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Thursday, July 31, 2014         

ISLAND VOICES


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Women still face uphill battle to improve Hawaii labor laws


POSTED:



There is nothing more difficult than writing about women's issues — as a man.

It is often hard to understand the perspective of the opposite sex and the unique challenges women face daily. Yet, we must not lose focus on the ongoing inequities between men and women in workplaces throughout Hawaii. Closing this gender gap is an obligation that will benefit us all.

We have already come far. There were just three women in the Hawaii Legislature when Congresswoman Patsy Mink passed Title IX in 1972. Today there are 26. Changes to our laws and priorities have helped more women attend college, and today more women graduate than men.

Yet, for all our progress, working women still face frustrating obstacles and impossible choices. In March, after months of searching, my friend Stacie finally found a good job. She is now pregnant, but scared she cannot afford enough time off and will be forced to choose between her family and her career. It would help if her husband could stay home with their child, but his job does not offer paid paternity leave.

For women like Stacie, making ends meet can be even more difficult because, on average, a woman in Hawaii still makes $9,934 less each year than a man. This inequity hurts women and hurts our families. It especially hurts single mothers, and two out of three cannot afford basic necessities like food, rent and health care.

Women still face an uphill battle to improve Hawaii's labor laws. Despite strong advocates, bills to address equal pay in the workplace and help women balance dueling career and family expectations routinely take a back seat to other issues.

It does not help that only a third of our legislators are women. The Women's Caucus of the Democratic Party recently pointed out that women hold only two of 10 leadership positions in the state House. While having more female legislators might help address these issues, in the last two elections fewer than a third of all candidates were women. Unfortunately, many women I know who considered running ultimately decided against it because of family and financial commitments.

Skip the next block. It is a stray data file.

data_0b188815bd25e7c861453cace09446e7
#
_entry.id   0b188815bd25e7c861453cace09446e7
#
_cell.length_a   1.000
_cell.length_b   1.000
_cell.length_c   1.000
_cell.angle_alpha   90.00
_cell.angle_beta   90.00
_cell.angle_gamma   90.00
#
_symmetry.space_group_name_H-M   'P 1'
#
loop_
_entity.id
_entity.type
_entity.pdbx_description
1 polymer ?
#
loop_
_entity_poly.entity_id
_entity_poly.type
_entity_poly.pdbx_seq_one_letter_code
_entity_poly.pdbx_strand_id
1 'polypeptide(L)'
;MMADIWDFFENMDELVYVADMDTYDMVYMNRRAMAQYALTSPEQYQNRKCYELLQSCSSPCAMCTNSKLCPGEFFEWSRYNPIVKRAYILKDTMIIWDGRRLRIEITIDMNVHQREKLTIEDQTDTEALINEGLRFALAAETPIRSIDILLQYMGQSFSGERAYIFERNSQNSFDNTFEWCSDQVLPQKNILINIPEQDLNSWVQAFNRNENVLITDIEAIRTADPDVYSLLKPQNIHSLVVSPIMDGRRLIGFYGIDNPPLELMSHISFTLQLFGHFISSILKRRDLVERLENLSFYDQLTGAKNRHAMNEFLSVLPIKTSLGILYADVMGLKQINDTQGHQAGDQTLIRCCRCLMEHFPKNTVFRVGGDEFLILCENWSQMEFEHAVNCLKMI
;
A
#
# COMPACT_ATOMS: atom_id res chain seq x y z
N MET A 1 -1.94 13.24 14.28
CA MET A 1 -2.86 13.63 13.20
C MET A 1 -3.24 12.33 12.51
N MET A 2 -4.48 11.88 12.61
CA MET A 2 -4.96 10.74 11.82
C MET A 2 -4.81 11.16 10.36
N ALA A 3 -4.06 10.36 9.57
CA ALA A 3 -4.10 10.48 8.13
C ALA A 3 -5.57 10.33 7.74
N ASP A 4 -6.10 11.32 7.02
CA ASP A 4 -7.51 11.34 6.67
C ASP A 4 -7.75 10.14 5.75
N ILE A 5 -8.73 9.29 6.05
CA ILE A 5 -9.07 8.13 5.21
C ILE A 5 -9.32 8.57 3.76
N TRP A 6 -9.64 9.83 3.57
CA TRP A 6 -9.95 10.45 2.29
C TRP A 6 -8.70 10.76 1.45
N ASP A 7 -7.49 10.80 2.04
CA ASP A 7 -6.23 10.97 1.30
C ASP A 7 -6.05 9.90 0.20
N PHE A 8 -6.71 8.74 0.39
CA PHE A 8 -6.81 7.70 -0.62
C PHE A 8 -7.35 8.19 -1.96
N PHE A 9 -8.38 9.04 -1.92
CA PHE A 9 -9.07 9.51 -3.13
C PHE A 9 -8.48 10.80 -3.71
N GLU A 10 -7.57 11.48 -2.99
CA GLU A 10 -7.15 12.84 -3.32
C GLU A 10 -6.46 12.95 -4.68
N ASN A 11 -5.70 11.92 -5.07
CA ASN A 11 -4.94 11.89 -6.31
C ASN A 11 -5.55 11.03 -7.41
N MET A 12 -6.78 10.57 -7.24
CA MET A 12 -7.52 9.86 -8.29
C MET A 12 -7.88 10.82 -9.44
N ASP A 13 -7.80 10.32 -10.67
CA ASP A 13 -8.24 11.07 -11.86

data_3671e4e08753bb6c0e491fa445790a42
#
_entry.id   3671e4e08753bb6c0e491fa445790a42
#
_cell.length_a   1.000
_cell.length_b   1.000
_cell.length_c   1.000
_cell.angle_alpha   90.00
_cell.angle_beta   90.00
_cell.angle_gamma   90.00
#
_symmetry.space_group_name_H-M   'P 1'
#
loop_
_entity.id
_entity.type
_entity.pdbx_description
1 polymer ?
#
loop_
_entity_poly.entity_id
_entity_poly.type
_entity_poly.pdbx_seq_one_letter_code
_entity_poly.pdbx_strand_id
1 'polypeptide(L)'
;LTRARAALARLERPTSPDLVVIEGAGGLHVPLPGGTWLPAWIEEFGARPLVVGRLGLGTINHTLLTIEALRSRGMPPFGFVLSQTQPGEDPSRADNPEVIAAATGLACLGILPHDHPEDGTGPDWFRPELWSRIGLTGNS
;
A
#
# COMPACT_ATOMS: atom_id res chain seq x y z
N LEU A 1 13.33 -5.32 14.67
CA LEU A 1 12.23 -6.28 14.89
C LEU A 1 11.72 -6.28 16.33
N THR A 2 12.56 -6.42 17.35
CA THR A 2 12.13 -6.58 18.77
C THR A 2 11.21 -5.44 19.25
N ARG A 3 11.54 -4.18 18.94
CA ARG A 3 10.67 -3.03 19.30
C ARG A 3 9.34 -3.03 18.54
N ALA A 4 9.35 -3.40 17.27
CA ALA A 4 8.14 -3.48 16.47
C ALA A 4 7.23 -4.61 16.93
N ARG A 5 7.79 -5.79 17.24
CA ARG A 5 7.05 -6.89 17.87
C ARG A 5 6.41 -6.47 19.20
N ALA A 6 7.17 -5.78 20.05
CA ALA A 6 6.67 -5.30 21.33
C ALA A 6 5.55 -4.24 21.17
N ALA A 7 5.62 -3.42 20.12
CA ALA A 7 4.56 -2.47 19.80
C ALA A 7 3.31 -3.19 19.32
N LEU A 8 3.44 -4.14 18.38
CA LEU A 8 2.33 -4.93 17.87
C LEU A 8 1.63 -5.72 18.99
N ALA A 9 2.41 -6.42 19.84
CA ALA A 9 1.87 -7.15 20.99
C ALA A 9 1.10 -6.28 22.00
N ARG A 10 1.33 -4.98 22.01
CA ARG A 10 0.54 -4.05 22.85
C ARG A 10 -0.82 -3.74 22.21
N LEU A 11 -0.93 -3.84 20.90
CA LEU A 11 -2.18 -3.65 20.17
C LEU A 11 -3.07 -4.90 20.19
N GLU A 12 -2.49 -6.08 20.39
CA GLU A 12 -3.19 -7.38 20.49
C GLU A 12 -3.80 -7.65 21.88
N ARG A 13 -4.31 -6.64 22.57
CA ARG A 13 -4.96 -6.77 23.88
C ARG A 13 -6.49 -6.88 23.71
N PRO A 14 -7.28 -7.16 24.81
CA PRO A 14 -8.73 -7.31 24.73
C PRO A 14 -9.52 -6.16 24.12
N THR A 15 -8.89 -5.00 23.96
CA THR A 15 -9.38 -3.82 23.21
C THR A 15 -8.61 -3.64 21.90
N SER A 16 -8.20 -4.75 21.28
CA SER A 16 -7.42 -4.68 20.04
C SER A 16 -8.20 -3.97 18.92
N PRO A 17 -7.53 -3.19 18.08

Despite this, more women are involved in political advocacy today than men and out-vote men in every election. Women under age 35 are the most active, and 7 percent more show up to the polls each year than their male counterparts.

The challenge is helping people understand how we can address ongoing gender inequity. Stacie votes in every election, but has never heard a candidate make women's issues a priority. Especially now, it is hard to campaign for better family leave, better benefits and higher pay when many people — men and women — do not even have jobs.

Yet, the gender gap women still face is basic discrimination that we simply cannot ignore. Women deserve the opportunity to pursue a successful career and be paid equally for their work. Both women and men deserve adequate benefits and time off to care for their families, who will be healthier and stronger for it.

Someday I hope to be a father, and I want a better life for my future wife and family. If we make these issues priorities today, it can happen.

Stacie is not sure how she will make ends meet if she leaves her job to care for her new baby. However, the next election is just around the corner and she plans to vote for a candidate who will help end discrimination against women in the workplace and put families first. So, too, do I.






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